It was only a few weeks ago that I had been recommended the Ripplebox via one of my Instagram followers. Within a matter of days, I was speaking with Josh and James and they went out of their way to get a prototype my direction and fast!
So what is it that got me interested?
Well it was something new, something innovative and something different. Looking at the US market, it is saturated with new product ideas, which never make it this side of the Atlantic, despite the potential customer base here. It was refreshing to see someone within this part of the world make an eyecatching and innovative request for funding. That’s to say both guys also have extensive experience of product design and angling which mean I am pretty sure this won’t be the last from them!
Product and Key Features
I want to be clear that I only got to review the prototype and not the end product. Therefore my pictures do not represent the size of the final product nor the design. I am simply testing the ripple effect silicone. However there are completed prototypes available.
We are looking at a fly box. Not a normal fly box, but something that has been developed to make fly changing and fly arranging a quicker process. Perfect if you are like me and have severe fly OCD where everything has to be in complete order!
To achieve this, the product has a unique silicone insert which has been compacted to create a ripple effect. In doing so, the ripple itself allows flies to wedge within the folds and be held securely, yet also adds the luxury of being able to move them about freely, aiding perfect organisation of flies
All parts are manufactured within the UK and the box itself, according to the guys, contains “a durable nylon latch, tough polycarbonate case, marine grade stainless steel pin and unique silicone ripple, ripplebox is saltwater friendly, and built to last a lifetime. “
Other notable features include:
– Clear viewing window to view flies
– Weatherproof Seal
– Lanyard Loops
– Stackable boxes
How exactly do you test a flybox?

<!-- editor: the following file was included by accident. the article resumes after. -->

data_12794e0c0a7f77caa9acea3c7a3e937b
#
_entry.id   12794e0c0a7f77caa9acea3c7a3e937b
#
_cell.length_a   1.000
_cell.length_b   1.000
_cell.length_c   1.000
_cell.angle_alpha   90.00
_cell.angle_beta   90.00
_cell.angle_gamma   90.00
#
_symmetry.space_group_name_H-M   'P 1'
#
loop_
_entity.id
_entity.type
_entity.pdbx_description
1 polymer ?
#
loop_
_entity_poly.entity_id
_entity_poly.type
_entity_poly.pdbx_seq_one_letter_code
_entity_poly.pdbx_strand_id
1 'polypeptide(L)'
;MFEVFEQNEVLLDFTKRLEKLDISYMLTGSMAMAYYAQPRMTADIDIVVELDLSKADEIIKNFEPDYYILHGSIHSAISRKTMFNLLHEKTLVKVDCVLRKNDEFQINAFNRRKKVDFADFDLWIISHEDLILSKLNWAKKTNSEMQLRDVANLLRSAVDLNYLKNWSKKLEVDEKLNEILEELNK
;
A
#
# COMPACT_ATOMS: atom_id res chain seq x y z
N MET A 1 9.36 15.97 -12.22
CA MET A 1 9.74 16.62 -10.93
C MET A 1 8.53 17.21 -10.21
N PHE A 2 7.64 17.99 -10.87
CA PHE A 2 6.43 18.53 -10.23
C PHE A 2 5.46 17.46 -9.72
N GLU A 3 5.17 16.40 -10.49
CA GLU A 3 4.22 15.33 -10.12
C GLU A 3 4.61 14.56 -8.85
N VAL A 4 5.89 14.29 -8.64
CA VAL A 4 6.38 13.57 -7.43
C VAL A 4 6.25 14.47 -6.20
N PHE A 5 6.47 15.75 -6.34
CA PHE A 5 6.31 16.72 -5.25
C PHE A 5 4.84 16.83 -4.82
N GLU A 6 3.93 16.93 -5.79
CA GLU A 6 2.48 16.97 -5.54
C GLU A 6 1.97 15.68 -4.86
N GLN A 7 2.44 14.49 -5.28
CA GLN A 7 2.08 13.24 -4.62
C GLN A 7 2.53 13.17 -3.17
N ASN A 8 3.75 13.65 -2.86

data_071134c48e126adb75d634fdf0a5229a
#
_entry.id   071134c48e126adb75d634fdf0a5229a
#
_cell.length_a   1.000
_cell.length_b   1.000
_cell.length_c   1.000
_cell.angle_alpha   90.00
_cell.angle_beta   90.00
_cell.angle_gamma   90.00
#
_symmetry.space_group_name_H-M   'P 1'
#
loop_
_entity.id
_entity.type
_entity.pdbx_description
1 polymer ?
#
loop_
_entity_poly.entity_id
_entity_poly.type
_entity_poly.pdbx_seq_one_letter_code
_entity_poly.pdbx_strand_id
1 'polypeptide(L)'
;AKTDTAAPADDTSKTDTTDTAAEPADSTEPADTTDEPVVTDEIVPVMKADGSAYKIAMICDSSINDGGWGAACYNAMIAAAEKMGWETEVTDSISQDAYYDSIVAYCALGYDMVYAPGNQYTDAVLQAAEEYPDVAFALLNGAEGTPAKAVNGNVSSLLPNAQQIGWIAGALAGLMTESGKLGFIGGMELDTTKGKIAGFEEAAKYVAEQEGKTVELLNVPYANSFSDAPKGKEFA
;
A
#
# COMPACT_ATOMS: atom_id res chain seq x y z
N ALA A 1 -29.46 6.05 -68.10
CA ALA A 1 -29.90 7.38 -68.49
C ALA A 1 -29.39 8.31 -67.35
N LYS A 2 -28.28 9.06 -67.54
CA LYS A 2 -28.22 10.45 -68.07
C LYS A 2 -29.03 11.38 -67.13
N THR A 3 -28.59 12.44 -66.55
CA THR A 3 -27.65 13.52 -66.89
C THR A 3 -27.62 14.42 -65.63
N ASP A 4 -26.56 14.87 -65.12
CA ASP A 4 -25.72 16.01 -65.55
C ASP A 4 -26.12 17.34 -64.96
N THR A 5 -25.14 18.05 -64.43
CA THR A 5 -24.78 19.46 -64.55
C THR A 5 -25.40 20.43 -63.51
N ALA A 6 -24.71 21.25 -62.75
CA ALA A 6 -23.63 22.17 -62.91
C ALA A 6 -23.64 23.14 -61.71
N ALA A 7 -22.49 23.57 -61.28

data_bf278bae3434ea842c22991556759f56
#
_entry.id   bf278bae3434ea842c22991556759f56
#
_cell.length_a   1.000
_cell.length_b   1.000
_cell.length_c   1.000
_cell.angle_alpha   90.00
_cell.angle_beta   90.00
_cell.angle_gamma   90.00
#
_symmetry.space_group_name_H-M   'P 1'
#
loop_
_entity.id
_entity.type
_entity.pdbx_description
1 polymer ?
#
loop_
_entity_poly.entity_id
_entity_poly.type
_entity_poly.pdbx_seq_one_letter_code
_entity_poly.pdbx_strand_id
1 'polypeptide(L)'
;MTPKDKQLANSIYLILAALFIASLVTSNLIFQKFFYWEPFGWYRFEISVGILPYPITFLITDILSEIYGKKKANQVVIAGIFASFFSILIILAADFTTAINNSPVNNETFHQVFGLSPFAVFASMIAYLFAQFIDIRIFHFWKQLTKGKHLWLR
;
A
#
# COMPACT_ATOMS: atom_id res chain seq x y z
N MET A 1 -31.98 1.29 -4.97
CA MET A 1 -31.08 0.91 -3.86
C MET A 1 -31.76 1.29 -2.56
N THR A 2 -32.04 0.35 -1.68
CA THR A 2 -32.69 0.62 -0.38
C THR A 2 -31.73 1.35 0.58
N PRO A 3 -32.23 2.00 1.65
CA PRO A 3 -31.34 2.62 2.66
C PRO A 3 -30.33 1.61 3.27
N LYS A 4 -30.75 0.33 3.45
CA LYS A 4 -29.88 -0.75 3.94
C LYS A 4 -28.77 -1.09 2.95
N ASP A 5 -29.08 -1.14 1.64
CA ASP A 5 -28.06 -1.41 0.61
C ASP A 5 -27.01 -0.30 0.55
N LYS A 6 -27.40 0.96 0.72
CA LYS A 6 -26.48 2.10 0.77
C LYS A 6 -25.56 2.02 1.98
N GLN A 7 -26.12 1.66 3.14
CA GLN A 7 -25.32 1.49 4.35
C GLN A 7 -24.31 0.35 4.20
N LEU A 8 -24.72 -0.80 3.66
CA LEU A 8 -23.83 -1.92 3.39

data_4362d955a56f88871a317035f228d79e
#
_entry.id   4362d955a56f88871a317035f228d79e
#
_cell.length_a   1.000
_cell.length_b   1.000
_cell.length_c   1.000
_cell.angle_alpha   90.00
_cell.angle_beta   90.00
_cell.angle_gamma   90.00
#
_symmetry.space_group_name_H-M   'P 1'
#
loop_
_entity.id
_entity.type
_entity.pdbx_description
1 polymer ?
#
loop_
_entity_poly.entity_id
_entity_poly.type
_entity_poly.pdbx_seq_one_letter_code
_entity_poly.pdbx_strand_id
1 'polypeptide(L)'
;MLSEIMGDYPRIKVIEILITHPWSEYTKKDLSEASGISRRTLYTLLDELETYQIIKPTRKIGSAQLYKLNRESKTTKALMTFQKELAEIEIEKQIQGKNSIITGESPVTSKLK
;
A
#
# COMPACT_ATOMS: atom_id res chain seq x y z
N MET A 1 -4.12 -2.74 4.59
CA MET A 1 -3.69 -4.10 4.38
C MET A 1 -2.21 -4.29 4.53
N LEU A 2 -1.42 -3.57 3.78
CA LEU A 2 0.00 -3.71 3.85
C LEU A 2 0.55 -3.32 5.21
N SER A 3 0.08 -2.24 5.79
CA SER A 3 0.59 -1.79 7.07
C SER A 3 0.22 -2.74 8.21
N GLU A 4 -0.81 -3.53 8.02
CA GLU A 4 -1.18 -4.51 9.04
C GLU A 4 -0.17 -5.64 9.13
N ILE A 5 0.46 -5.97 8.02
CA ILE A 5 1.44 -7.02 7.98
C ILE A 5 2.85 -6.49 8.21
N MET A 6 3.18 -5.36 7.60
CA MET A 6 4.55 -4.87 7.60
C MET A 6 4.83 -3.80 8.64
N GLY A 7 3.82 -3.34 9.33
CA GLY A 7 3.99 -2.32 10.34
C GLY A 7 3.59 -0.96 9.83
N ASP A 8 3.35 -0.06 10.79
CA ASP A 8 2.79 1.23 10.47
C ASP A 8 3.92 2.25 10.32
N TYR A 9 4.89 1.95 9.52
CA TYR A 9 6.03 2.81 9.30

Load test: To do this, I simply crammed the rippled silicone insert full of flies. I filled it with nymphs, I filled it with blobs, lures, salmon flies, buzzers and dry flies of all shapes to see if the hooks would slot in. All hooks and fly shapes seemed to hook in easily. Obviously there is less space with the bigger flies but the 2.5 in x 2.5inch patch held 48 flies with ease.
The stick test: Once loaded, I would simply turn the box around and tap the back of it to see if any flies would move. All flies seemed to hold comfortably, no movement other than the ability to slide the flies up and down the patch, which I was surprised about. I had loaded in dries, wets, nymphs, lures, salmon flies and buzzers at different points. No issues.
However, in pushing this to the limits, I found it struggled with smaller flies like size 20 and 22 but that was logical, given that the bigger the hook gape, meant the better the grip and these small flies had less of a gape. That’s not to say that the guys maybe haven’t already encountered this issue and have maybe addressed it in future models.
I also tried double salmon flies, only to push the product to it’s limits and maybe singles would have fitted better. I did feel that bushier dry flies also dislodged easier. The angle of the fly to compensate the feather, makes the fly sit out further from the ripple and more susceptible to being dislodged.However, i stress this was with big dries!
I can see what prompted the guys to design something different. It was only recently that I had to retire an old foam slit flybox, until I could replace the foam in it. I don’t know if it is indicative of me chopping and changing on the water, but it had been pierced that many times, that any time I opened my box, flies were falling all over the place. With the Ripplebox, that does not appear to be the case.
They are easily pushed in, securely held and easily removed or adjusted, without the worry that extreme wear or tear of the silicone will affect the life of the product. Early indications are that the silicone can be removed, so there might possibly even be scope to replace it, even though i highly doubt there is even a need to.
Why should I invest and how do i invest?
If you have OCD and like your flies to be organised, without the effort, then this is for you. The simplicity of it, the uniqueness and the durability of the silicone, gives you the impression that this will last for a long time.
It’s an ethical, environmentally-friendly product, made from home sourced, recyclable materials, with all manufacturing taking place in in the UK.
Check out their video below: